Am I a "good Samaritan" if I am a constant giver to the specific charities I support?  I support Care Net pregnancy care centers.  I give to the church I attend, intermittently.  I gave to Samaritan's purse at Christmas.  Our small group adopted a family last Christmas.  Because I've never seen or spoken to the recipients of my giving, am I less than a "good Samaritan?"  And now that I've shared my giving, have I gone against the verse in Matthew 6:3 "But when you give to the needy, do not let your left hand know what your right hand is doing."  All these rules and boundaries about the righteous way to give.  Does it mean giving money is less noble than working in a soup kitchen?  Does is mean that buying Christmas gifts is less righteous than working in a prison ministry?  Does it mean that giving to a pregnancy center is less benevolent than passing out tracts on street corners and telling people that Jesus saves?  I say giving is giving.  I say, God loves a cheerful giver.  The verse from 2 Corinthians 9:7, "Each man should give what he has decided in his heart to give, not reluctantly or under compulsion, for God loves a cheerful giver," wasn't even in the lesson last night.

We talked about taking money out of the equation of being a good Samaritan.  We talked about being the encourager.  We talked about sharing the gospel.  We talked about being an influence for positivity at work.  These are the very things I struggle with.  Is this why there are both, the money and the hands on aspect in the good Samaritan story?

I've been told my bluntness, even about good things is "jaw dropping."  I've been told I'm not warm or fuzzy.  And, last night, I felt the cold shoulder of believers with more feeling in their MBTI.  This is where my struggles so often seem to be.  Can an introverted, thinker/judger be a good Samaritan? 

I think Jesus shared both, the pouring of oil and wine on the wounds and the giving of denarii to the innkeeper in this story.  Both are ways to be the good Samaritan to the needy.  I know which side of the road I would choose.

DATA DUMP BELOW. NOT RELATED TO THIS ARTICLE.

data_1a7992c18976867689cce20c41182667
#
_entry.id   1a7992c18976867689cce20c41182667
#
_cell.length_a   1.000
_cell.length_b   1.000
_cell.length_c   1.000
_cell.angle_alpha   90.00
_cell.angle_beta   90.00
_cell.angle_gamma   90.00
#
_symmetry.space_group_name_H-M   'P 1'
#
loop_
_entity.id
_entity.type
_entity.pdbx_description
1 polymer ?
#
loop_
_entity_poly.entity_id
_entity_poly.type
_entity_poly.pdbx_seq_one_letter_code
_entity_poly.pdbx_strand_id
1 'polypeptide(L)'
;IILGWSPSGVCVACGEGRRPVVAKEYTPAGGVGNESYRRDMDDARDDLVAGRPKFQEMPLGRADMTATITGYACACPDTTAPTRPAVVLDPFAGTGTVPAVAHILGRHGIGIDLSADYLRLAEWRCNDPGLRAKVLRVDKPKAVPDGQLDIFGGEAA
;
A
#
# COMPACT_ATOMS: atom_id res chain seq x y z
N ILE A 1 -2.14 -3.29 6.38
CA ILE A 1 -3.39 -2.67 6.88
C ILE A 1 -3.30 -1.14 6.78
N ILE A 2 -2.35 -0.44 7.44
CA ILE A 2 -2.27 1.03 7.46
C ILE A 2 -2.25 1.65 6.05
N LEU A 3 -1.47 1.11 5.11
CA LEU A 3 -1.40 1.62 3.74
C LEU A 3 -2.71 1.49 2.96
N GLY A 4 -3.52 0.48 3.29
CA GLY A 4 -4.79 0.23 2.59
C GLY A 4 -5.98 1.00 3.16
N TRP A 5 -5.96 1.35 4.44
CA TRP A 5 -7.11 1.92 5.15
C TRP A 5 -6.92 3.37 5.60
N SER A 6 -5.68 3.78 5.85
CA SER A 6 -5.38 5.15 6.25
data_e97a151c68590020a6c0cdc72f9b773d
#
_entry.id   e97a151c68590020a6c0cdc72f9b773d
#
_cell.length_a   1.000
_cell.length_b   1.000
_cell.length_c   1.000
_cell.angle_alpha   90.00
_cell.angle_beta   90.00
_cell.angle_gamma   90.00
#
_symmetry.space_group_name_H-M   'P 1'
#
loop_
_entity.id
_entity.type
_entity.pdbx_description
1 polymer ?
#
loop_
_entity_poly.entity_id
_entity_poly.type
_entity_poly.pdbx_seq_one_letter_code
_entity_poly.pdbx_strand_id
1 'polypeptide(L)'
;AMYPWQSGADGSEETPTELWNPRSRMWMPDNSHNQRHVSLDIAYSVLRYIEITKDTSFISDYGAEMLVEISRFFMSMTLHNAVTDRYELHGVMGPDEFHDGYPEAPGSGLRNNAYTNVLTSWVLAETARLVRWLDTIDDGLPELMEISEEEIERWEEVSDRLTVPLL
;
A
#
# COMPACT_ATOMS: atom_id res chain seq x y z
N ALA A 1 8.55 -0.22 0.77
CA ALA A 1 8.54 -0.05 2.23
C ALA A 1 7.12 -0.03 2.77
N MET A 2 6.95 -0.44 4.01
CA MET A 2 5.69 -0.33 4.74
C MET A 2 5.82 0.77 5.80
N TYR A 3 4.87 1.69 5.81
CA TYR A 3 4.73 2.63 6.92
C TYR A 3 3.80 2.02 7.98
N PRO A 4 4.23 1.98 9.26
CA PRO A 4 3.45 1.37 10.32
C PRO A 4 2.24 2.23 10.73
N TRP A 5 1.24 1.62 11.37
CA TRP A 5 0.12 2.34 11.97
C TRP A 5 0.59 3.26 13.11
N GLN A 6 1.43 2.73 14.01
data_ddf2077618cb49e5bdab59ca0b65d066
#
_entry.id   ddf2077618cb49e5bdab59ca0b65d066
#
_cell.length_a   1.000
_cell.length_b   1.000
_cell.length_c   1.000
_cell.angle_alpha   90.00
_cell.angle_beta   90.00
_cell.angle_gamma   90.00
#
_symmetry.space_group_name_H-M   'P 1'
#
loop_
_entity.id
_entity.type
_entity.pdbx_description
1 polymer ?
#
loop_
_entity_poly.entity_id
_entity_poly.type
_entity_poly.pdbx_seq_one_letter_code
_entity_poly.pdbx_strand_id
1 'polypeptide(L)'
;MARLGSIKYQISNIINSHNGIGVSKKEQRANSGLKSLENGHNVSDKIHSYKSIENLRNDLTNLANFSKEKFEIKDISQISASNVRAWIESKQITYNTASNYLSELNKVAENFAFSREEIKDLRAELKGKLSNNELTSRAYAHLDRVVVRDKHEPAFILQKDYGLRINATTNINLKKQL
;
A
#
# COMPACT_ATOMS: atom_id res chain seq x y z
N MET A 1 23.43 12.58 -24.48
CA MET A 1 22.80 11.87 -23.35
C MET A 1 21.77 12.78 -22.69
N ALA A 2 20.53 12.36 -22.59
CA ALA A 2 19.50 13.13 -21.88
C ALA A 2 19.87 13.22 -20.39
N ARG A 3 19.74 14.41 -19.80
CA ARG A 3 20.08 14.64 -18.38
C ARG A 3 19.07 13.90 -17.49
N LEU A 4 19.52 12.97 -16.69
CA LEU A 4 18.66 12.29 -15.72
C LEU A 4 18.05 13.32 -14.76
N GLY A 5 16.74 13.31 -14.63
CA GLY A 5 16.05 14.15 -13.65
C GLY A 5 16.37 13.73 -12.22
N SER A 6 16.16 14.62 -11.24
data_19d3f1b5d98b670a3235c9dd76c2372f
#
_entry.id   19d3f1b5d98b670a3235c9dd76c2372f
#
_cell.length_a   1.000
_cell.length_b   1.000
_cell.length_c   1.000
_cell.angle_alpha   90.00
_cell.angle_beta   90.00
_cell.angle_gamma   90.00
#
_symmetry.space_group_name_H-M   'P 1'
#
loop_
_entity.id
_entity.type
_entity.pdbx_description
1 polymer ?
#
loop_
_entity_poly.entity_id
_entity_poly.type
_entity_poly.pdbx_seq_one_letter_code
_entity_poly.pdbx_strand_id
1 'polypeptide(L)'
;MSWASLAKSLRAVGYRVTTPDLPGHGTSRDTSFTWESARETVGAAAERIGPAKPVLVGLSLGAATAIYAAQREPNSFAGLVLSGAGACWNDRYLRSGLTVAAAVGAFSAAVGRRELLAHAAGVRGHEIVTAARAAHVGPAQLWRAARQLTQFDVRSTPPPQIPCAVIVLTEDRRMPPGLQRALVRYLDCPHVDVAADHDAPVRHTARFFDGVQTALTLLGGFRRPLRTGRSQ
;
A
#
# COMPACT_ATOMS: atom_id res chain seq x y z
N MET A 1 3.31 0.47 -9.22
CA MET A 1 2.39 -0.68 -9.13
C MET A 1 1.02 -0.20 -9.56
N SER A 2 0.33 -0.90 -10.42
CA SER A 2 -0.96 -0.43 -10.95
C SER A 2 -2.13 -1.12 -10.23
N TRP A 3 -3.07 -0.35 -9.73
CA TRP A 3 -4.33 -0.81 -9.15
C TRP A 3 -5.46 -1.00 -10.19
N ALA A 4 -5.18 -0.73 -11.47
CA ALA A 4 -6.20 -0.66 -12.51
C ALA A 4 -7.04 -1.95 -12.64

270.  Being encouraged to exercise my body
271.  A dentist that is truly painless
272.  Being able to talk to my mom on the phone, every day
273.  Godly people praying for reconciliation for my dad and my brother
274.  Seeing the joy in the face of a co-worker that is about to retire

Linking to Shanda at On Your Heart Tuesdays


  1. i think we need people to be hands on and people that will finance the mission of those that are hands on...i think we are each given different giftings...we have to follow them...

  2. I think that as long as we're willing and obedient, each situation we encounter God will show us our part, what we need to do.  The key is willingness to obey, and then taking action to obey, as He leads.
    Thanks for your encouragement about my office makeover.  I'm lovin' it!

  3. Sounds like you are in an excellent bible study!   It is always hard working against our own personalities to try to mold them into Christ's characteristics.  It's like swimming up stream sometimes!

  4. Oh my goodness.  You made the light bulb over my head click on.  Molding my personality to be more Christ-like instead of justifying my personality.  You are a blessing, friend.  :)

  5. My husband is much more of a thinker than I am. I'm much more emotional. It's been very helpful for me to run my desires to help past him and get his input on it, especially as he has experience working with the homeless.  As we've put our heads together, we've come up with some good solutions that are both kind and wise. For example, we try to bring granola bars or juice boxes or apples with us when we're going places that have homeless. This way we can give without wondering if we're contributing negatively to the person's addiction. Introverts/thinkers are invaluable in balancing out the highly extroverted/emotional. :)